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Re: Idiot needs thunderstorm advice (please)

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To me.. thunderstorms are the "elephant in the room" of the curising world. There is not enough info/training about it in my opinion. If you take multiday trips.. you can't avoid them. The bet you can hope fo is to anchor/dock/moore in time to get off the boat. Otherwise, its going to mean you are sitting in the water with a 50' + lightning rod sticking out of the water and be the highest thing around. My thought was to hove-to (if you have the sea room) and hide in the aft cabin as far from the mast as possible (and not touch anything metal).
You are going to have a very hard time crossing the ITCZ or the Pacific - maybe the Atlantic too, just no personal experience there. There are many, many squalls out there - active, dynamic things which form and dissipate all around you - and radar doesn't look straight up - and in the case of the ITCZ, if you don't sail the squalls you won't sail out of the zone (maybe you will have enough fuel to motor out...) One day I had twenty squalls - that was a short trip through the Convergence Zone. My approach is to shorten sail (those roll-up jibs are just wonderful that way), and head into the suckers at a close haul but with the sheets loose, spilling wind - that way you get through them as soon as possible. Running downwind in a squall - I have heard people propose that - will just keep you under it longer...
But if you have friends or crew on board put them outside - squalls always mean crew watch time...

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Old 14-06-2011, 17:10   #27
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Re: Idiot needs thunderstorm advice (please)

squalls=crew watch and jib n jigger with reefs and 8 kts speed over ground..LOL not bad for a brick....(my boat, not the seidelmann..LOL)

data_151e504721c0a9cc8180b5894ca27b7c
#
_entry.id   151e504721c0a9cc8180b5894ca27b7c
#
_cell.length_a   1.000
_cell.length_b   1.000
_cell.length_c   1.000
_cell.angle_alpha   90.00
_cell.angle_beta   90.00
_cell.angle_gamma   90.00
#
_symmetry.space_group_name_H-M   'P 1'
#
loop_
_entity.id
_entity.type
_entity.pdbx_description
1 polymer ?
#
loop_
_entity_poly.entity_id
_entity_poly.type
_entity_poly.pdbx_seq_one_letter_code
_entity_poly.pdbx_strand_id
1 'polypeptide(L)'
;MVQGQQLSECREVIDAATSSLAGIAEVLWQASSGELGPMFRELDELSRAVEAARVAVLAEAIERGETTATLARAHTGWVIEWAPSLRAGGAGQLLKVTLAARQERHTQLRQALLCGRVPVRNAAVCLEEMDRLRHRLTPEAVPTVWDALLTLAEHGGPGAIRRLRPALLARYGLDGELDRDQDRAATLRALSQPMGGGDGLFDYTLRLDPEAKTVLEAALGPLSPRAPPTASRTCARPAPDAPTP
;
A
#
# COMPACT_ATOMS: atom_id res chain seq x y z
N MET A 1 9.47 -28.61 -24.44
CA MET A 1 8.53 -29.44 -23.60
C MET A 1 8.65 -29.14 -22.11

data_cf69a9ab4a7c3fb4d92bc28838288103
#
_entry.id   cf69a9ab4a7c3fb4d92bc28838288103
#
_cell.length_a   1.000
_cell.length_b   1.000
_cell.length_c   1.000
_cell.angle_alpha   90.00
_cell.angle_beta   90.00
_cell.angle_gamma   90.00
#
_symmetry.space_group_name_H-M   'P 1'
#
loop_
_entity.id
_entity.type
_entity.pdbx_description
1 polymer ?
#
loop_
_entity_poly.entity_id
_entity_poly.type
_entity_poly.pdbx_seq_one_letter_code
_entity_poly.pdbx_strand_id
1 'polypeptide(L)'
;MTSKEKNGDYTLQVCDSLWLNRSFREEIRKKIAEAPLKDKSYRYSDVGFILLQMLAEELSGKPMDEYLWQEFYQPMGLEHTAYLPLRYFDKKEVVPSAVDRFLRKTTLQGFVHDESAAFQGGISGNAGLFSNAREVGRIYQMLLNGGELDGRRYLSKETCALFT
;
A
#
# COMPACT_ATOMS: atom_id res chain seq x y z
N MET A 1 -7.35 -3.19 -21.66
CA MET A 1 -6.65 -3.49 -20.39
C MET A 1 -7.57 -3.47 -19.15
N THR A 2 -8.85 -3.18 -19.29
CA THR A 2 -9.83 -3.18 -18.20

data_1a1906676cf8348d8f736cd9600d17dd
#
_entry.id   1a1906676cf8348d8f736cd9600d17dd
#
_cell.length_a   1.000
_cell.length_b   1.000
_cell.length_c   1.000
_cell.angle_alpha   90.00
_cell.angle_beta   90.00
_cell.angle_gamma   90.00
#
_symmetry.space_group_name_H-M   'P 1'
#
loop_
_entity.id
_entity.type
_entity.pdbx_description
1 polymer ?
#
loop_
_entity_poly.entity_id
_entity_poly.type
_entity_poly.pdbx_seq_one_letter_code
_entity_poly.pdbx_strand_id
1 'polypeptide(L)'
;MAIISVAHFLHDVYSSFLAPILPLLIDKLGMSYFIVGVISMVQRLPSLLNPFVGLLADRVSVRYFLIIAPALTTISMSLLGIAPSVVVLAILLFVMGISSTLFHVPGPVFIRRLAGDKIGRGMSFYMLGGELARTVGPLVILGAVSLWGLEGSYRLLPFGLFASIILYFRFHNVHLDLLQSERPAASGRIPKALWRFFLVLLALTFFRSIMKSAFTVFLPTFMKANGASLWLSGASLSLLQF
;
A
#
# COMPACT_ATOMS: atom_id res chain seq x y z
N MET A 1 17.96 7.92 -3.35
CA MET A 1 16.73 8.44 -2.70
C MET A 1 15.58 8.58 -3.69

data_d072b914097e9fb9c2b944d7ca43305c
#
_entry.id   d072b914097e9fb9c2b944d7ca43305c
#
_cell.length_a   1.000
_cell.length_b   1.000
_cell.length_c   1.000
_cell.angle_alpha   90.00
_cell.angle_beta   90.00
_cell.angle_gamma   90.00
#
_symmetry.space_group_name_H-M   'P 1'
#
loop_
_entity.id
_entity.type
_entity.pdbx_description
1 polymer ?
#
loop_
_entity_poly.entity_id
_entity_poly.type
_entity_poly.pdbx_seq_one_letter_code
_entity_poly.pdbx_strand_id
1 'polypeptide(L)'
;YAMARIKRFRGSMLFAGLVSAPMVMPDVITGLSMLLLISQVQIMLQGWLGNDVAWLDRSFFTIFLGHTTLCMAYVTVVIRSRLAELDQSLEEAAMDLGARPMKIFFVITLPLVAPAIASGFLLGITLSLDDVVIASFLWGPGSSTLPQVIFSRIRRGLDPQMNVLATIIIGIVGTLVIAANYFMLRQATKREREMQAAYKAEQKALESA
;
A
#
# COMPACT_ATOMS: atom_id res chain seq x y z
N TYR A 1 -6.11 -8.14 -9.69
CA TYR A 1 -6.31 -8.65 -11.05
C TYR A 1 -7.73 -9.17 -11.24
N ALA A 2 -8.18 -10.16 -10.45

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Old 14-06-2011, 17:34   #28
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Re: Idiot needs thunderstorm advice (please)

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Originally Posted by svtadpole View Post
Wooden mast or metal makes no difference ... trees get hit & they are wood ...

Mostly in a thunderstorm there will be mucho rain so everything will be wet & therefore conductive .... including you & your ugly crocs ...

If your boat does not have built-in lightning dissipation to a ground plate on the outside of the hull then some sort of quick improvised grounding from the shrouds or rigging could save the day .... as posted previously, heavy duty jumper cables clipped to the shrouds & dangled into the water or lengths of chain from shrouds & dangled into the water ...

If you are anchored or moored then get below to do your praying ... if you are underway then your options are limited ... given enough warning & enough searoom then your best option would probably be to heave to, deploy a sea anchor, remove all sail then get below for the praying...

The furry brush-shaped things some people have at the mast head ? ... the jury is still out regarding them ... they don't claim to fend off lightning strike they claim to "dissipate" the lightning ...

One thing I have learned from experience is that although a thunderstorm may appear to be off at a safe distance lightning can be generated miles from the percieved centre of the storm ....
The jury is still out on that too.

A sea anchor and removing all sail for a BVI afternoon thunderstorm? Come on.
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Old 14-06-2011, 17:36   #29
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Re: Idiot needs thunderstorm advice (please)

sea anchor is same as heaaving to--makes ye a sittting duck not a moving target..LOL
all those spikey things do is keep gulls off masthead ..LOL--in louisianna they attract lightning---
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Old 14-06-2011, 17:42   #30
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Re: Idiot needs thunderstorm advice (please)

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...all those spikey things do is keep gulls off masthead ..LOL--in louisianna they attract lightning---
Perhaps so, but before I installed one I was replacing the Windex wind indicator once a year (pricey little things...)
And I haven't been hit by lightning either...(Well, I wasn't hit by lightning before installing it too...)